Five members of the Alaska House of Representatives have introduced HB 64 entitled, “An Act exempting the state from daylight saving time; and providing for an effective date.” This is the third bill introduced to the 29th Alaska legislature, along with two bills from the Alaska Senate introduced earlier this month.
HB 64 is sponsored by Representative Chris Tuck, and co-sponsored by Representatives Bryce Edgmon, Shelley Hughes, and Wes Keller. This bill is identical in wording and effect as SB 6 sponsored by Senator Anna MacKinnon and co-sponsored by Senators Bill Stoltze and John Coghill.
Time Zone Report hopes that this bill introduced in the Senate mirroring the bill in the House means that there is some consensus building across the Alaska legislative bodies. Even more encouraging is that the House bill is co-sponsored by a split of Democrats and Republicans.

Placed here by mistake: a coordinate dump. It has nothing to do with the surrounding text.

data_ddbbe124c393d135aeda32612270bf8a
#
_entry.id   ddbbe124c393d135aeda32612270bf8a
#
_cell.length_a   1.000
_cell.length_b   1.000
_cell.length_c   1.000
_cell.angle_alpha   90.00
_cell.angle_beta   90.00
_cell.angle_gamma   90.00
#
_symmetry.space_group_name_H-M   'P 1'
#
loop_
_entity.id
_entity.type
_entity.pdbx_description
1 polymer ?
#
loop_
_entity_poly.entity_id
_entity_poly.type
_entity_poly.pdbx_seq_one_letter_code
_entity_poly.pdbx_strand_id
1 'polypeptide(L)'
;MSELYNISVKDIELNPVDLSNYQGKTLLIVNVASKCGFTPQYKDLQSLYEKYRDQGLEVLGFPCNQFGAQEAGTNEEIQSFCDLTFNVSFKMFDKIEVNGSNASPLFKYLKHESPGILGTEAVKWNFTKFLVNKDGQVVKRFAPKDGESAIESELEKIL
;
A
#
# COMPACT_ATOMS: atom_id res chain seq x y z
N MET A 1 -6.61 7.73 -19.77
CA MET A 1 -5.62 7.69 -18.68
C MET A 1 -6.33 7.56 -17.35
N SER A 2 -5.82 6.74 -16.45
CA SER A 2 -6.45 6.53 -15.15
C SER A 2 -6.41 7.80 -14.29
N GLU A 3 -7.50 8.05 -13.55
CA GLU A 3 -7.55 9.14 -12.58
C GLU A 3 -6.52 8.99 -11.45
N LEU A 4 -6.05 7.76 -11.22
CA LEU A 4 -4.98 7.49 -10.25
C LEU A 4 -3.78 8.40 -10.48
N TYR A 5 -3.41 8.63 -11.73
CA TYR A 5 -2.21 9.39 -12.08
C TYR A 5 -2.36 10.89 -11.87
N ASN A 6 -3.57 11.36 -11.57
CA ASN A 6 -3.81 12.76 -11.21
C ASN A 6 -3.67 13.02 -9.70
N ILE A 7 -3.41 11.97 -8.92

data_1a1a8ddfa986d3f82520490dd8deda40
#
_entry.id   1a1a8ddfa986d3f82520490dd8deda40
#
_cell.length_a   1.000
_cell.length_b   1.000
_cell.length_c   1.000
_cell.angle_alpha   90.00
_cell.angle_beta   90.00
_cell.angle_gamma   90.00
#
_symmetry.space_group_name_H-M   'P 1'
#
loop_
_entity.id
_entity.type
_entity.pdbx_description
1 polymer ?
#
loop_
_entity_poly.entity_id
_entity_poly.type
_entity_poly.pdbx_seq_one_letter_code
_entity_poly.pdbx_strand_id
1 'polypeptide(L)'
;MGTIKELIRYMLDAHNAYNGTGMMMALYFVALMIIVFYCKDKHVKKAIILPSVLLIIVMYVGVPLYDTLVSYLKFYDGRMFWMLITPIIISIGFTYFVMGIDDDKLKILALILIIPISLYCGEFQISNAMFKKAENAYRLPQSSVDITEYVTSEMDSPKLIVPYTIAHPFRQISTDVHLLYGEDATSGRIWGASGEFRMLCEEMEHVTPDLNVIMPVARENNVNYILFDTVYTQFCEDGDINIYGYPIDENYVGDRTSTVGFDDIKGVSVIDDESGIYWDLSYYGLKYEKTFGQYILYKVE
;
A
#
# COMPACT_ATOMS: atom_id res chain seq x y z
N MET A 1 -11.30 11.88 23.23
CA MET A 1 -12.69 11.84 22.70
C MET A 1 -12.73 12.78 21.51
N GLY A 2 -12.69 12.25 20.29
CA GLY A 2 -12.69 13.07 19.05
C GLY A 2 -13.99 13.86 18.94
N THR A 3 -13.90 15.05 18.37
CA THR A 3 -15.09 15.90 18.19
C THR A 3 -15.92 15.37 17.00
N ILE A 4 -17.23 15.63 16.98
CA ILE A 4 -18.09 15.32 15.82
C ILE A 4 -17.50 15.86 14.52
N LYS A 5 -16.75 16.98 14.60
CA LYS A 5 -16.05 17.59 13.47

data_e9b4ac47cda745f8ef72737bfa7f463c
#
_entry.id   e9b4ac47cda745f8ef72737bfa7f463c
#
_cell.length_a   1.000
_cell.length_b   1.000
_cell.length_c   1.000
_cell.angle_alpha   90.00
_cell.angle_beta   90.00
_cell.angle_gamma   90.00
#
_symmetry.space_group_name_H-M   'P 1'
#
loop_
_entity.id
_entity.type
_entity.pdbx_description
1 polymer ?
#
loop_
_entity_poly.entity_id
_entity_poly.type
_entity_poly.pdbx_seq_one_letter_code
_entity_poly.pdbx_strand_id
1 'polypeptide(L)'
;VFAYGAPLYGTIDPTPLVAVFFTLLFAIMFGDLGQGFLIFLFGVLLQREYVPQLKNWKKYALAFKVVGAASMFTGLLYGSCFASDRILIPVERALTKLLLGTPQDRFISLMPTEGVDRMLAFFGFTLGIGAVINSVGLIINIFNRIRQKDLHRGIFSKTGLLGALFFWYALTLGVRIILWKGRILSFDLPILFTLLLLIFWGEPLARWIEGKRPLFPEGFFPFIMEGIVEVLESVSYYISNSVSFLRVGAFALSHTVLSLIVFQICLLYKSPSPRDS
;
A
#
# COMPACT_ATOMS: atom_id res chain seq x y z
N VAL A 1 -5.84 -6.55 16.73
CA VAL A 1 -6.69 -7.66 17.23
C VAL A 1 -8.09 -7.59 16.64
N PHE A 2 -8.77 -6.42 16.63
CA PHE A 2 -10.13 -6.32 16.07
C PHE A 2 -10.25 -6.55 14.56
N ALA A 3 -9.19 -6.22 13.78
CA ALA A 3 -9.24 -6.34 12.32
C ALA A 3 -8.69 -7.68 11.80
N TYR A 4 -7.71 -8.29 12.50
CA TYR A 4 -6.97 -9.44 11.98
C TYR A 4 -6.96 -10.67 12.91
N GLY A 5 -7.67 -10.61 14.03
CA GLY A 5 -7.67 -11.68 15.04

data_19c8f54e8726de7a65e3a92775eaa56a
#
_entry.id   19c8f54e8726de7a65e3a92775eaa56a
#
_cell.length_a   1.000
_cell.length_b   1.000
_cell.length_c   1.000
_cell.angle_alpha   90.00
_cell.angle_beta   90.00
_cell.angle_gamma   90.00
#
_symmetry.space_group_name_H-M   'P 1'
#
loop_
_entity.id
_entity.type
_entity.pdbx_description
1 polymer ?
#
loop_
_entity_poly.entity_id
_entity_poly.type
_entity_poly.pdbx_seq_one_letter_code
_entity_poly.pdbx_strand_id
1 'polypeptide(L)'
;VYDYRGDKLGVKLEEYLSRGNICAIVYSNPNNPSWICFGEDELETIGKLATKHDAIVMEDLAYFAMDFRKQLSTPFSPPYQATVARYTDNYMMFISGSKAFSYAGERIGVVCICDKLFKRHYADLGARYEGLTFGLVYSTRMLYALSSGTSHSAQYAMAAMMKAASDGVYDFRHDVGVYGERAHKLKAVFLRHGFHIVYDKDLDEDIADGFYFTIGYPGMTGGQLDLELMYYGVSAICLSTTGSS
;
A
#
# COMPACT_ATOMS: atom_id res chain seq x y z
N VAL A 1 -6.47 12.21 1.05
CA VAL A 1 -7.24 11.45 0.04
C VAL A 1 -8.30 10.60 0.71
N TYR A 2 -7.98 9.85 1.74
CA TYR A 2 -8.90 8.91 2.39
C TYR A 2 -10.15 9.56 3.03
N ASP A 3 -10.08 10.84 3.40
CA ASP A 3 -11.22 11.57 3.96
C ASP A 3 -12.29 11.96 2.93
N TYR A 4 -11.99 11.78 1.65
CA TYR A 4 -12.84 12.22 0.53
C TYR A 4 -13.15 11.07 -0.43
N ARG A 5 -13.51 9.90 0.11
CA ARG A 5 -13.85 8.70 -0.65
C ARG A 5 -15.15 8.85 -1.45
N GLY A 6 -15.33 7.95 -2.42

Senator Wielechowski’s bill, SB 11, contains similar language to SB 6 and HB 64, but would take effect one year earlier, in 2016.
If any of these bills are passed, Alaska would join Arizona and Hawaii as the two states whose legislators have opted out of Daylight Saving Time.
Alaska, being so far north, already has very special issues with daylight. In 2015 at the state capital of Juneau, for example, the sun will rise today (January 22) at 8:22am and set at 3:57pm, providing only seven and a half hours of daylight, while six months later on July 22 the sun will rise at 3:29am and set at 8:38pm, providing 15 hours of daylight. (All times are in Alaska Standard Time; see full table for 2015 here.) It seems clear that adding Daylight Saving Time to their situation is unnecessary — they have enough to deal with sunlight-wise already!
Five other states have active legislation now regarding Daylight Saving Time: Mississippi, Oregon, Texas, Utah, and Washington. Arizona had a bill to adopt Daylight Saving Time introduced earlier this month, but a social medial campaign prompted the bill’s sponsor to withdraw it.
Keep up to date on DST legislation at Time Zone Report’s web site, http://TimeZoneReport.com.